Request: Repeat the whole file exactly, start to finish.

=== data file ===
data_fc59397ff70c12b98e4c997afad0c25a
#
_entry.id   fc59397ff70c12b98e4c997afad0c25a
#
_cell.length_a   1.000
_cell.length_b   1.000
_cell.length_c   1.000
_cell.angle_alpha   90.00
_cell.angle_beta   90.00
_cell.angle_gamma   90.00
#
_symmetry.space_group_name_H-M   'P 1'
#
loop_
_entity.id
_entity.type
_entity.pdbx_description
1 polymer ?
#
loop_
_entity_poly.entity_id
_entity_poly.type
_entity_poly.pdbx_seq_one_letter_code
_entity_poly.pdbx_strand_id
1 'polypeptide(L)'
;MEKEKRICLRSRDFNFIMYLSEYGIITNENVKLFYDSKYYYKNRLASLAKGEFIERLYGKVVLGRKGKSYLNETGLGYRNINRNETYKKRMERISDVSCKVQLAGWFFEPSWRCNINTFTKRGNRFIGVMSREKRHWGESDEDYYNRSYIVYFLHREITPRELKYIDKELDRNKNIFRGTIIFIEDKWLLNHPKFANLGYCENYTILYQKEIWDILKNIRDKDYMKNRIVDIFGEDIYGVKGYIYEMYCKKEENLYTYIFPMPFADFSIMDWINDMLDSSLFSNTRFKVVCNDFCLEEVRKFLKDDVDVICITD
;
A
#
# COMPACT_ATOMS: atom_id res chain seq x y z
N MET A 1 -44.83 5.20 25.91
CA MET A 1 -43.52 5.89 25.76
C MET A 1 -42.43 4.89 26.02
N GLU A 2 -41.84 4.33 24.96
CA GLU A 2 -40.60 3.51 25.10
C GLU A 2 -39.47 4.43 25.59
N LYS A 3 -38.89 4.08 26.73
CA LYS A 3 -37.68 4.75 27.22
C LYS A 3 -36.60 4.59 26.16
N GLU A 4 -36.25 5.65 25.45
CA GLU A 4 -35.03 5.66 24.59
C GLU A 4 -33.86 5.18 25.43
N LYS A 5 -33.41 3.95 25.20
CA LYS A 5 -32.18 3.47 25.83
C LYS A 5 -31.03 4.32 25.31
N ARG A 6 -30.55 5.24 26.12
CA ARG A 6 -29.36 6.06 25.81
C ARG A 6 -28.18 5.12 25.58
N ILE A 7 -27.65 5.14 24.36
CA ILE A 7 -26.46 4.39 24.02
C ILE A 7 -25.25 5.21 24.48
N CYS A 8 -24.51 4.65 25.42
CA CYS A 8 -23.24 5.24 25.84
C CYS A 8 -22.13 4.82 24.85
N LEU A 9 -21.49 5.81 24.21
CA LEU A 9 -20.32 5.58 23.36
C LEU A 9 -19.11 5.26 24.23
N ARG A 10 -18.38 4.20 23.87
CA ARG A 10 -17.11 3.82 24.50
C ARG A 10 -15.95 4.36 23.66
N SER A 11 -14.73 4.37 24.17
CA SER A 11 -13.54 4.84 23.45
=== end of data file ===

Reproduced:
data_fc59397ff70c12b98e4c997afad0c25a
#
_entry.id   fc59397ff70c12b98e4c997afad0c25a
#
_cell.length_a   1.000
_cell.length_b   1.000
_cell.length_c   1.000
_cell.angle_alpha   90.00
_cell.angle_beta   90.00
_cell.angle_gamma   90.00
#
_symmetry.space_group_name_H-M   'P 1'
#
loop_
_entity.id
_entity.type
_entity.pdbx_description
1 polymer ?
#
loop_
_entity_poly.entity_id
_entity_poly.type
_entity_poly.pdbx_seq_one_letter_code
_entity_poly.pdbx_strand_id
1 'polypeptide(L)'
;MEKEKRICLRSRDFNFIMYLSEYGIITNENVKLFYDSKYYYKNRLASLAKGEFIERLYGKVVLGRKGKSYLNETGLGYRNINRNETYKKRMERISDVSCKVQLAGWFFEPSWRCNINTFTKRGNRFIGVMSREKRHWGESDEDYYNRSYIVYFLHREITPRELKYIDKELDRNKNIFRGTIIFIEDKWLLNHPKFANLGYCENYTILYQKEIWDILKNIRDKDYMKNRIVDIFGEDIYGVKGYIYEMYCKKEENLYTYIFPMPFADFSIMDWINDMLDSSLFSNTRFKVVCNDFCLEEVRKFLKDDVDVICITD
;
A
#
# COMPACT_ATOMS: atom_id res chain seq x y z
N MET A 1 -44.83 5.20 25.91
CA MET A 1 -43.52 5.89 25.76
C MET A 1 -42.43 4.89 26.02
N GLU A 2 -41.84 4.33 24.96
CA GLU A 2 -40.60 3.51 25.10
C GLU A 2 -39.47 4.43 25.59
N LYS A 3 -38.89 4.08 26.73
CA LYS A 3 -37.68 4.75 27.22
C LYS A 3 -36.60 4.59 26.16
N GLU A 4 -36.25 5.65 25.45
CA GLU A 4 -35.03 5.66 24.59
C GLU A 4 -33.86 5.18 25.43
N LYS A 5 -33.41 3.95 25.20
CA LYS A 5 -32.18 3.47 25.83
C LYS A 5 -31.03 4.32 25.31
N ARG A 6 -30.55 5.24 26.12
CA ARG A 6 -29.36 6.06 25.81
C ARG A 6 -28.18 5.12 25.58
N ILE A 7 -27.65 5.14 24.36
CA ILE A 7 -26.46 4.39 24.02
C ILE A 7 -25.25 5.21 24.48
N CYS A 8 -24.51 4.65 25.42
CA CYS A 8 -23.24 5.24 25.84
C CYS A 8 -22.13 4.82 24.85
N LEU A 9 -21.49 5.81 24.21
CA LEU A 9 -20.32 5.58 23.36
C LEU A 9 -19.11 5.26 24.23
N ARG A 10 -18.38 4.20 23.87
CA ARG A 10 -17.11 3.82 24.50
C ARG A 10 -15.95 4.36 23.66
N SER A 11 -14.73 4.37 24.17
CA SER A 11 -13.54 4.84 23.45